Next, the Court turns to the Sheriff's assertion that Borders is not a properly named party to this action. As to this issue, the Sheriff explains that Borders has retired and is no longer Sheriff of Lake County. Sheriff's Motion at ¶ 8. In bringing an action against a public official, it is not necessary to identify the public officer by name. Rather, the party may be designated merely by his or her official title. See Fed. R. Civ. Pro. 17(d) (“A public officer who . . . is sued in an official capacity may be designated by official title rather than by name . . . .”). As such, the Sheriff requests that the Court substitute “Sheriff of Lake County, in his official capacity, ” in lieu of “Gary S. Borders, in his official capacity.” Notably, King acknowledges that as to the Lake County Sheriff's Office and Gary S. Borders, his designation of both was in error. Plaintiff's Response to Sheriff at 6. He explains that his intent was to name as a defendant the “Sheriff of Lake County, in his official capacity, ” and joins the Sheriff in requesting that the Court identify the Sheriff as the proper defendant in this action. Id.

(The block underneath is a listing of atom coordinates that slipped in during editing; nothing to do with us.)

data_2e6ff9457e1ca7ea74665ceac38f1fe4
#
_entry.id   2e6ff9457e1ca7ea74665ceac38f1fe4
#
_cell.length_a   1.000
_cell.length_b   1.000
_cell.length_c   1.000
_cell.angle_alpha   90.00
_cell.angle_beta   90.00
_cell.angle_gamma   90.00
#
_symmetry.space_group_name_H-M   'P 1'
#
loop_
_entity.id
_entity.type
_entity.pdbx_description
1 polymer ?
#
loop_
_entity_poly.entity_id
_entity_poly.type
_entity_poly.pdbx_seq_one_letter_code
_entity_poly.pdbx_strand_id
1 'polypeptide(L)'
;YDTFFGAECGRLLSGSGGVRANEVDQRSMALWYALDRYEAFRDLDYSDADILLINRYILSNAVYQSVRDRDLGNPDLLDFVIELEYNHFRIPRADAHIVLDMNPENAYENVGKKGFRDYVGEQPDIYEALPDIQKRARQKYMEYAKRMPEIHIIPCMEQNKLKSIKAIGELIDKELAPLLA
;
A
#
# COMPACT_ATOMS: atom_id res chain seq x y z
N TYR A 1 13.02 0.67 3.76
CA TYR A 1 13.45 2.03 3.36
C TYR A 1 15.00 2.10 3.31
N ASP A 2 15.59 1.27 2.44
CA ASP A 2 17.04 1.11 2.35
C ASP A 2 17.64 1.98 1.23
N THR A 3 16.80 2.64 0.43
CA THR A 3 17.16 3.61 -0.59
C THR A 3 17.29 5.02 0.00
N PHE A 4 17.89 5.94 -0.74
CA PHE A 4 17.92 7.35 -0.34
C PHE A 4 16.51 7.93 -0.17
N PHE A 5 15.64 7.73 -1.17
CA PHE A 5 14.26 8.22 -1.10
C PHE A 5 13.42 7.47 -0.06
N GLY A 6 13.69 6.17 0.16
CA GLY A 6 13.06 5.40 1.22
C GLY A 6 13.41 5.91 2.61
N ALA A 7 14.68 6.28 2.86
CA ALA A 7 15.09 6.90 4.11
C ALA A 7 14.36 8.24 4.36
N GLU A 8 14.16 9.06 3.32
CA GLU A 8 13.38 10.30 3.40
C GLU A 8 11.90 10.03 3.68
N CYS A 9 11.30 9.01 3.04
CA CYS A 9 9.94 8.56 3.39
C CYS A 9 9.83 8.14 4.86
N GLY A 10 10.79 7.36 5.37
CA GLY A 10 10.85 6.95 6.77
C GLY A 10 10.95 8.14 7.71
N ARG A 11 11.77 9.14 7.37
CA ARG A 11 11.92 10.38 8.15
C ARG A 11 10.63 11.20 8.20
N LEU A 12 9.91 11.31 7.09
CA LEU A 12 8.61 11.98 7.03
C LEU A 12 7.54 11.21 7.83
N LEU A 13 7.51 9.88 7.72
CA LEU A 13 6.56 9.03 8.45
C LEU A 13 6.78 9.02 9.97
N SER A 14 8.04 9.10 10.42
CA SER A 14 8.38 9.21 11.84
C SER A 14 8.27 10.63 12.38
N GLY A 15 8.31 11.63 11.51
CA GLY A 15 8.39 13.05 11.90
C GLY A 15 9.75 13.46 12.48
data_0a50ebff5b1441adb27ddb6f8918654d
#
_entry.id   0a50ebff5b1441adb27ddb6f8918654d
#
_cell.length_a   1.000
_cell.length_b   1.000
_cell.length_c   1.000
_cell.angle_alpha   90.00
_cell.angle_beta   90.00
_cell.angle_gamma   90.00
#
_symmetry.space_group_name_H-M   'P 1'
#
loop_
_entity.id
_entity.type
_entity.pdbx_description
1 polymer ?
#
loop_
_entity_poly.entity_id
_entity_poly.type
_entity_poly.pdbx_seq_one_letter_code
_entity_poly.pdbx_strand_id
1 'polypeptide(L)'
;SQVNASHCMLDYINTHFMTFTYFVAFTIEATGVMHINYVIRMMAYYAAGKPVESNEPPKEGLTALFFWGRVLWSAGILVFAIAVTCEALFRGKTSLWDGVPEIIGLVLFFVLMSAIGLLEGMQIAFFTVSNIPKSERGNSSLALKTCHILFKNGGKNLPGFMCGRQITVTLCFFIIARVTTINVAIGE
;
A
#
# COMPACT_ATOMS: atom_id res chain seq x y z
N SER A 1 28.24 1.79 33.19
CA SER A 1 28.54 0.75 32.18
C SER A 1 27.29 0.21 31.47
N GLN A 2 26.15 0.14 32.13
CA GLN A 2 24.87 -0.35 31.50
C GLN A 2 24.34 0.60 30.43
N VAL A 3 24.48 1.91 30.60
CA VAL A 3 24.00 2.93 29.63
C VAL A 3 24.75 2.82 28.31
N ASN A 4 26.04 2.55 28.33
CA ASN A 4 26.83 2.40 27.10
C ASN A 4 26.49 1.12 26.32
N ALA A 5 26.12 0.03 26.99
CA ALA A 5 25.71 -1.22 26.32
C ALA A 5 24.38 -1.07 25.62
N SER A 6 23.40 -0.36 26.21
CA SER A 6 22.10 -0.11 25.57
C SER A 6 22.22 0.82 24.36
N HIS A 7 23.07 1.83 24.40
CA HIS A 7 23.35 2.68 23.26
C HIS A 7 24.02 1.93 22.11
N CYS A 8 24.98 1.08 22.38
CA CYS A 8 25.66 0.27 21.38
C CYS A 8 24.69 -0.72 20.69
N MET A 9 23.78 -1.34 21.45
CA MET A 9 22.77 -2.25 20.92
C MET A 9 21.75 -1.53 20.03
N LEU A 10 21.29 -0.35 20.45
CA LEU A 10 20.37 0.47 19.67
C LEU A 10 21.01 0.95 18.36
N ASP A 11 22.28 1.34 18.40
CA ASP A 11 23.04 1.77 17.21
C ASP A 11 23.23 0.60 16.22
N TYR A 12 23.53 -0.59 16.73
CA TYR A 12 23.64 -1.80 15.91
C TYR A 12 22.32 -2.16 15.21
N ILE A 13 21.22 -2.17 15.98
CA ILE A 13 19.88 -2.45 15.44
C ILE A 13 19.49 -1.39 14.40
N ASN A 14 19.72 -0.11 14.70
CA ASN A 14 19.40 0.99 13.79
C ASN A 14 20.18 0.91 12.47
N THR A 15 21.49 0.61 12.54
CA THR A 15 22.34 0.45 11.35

Rule 25(d) states that “[a]n action does not abate when a public officer who is a party in an official capacity dies, resigns, or otherwise ceases to hold office while the action is pending. The officer's successor is automatically substituted as a party.” Fed. R. Civ. Pro. 25(d). See also Hafer v. Melo, 502 U.S. 21, 25 (1991) (“ . . . when officials sued in [their official] capacity in federal court die or leave office, their successors automatically assume their roles in the litigation”); Nat'l Wildlife Fed. v. Burford, No. 85-2238, 1987 WL 12129, *1 (D. D.C. June 2, 1987) (Rule 25(d) provides for the automatic substitution of a public official's successor in an action where the party is sued in his official capacity). Accordingly, the Court will substitute the Sheriff of Lake County, in his official capacity, for Defendant Borders, and will direct the Clerk of the Court to correct the case style accordingly.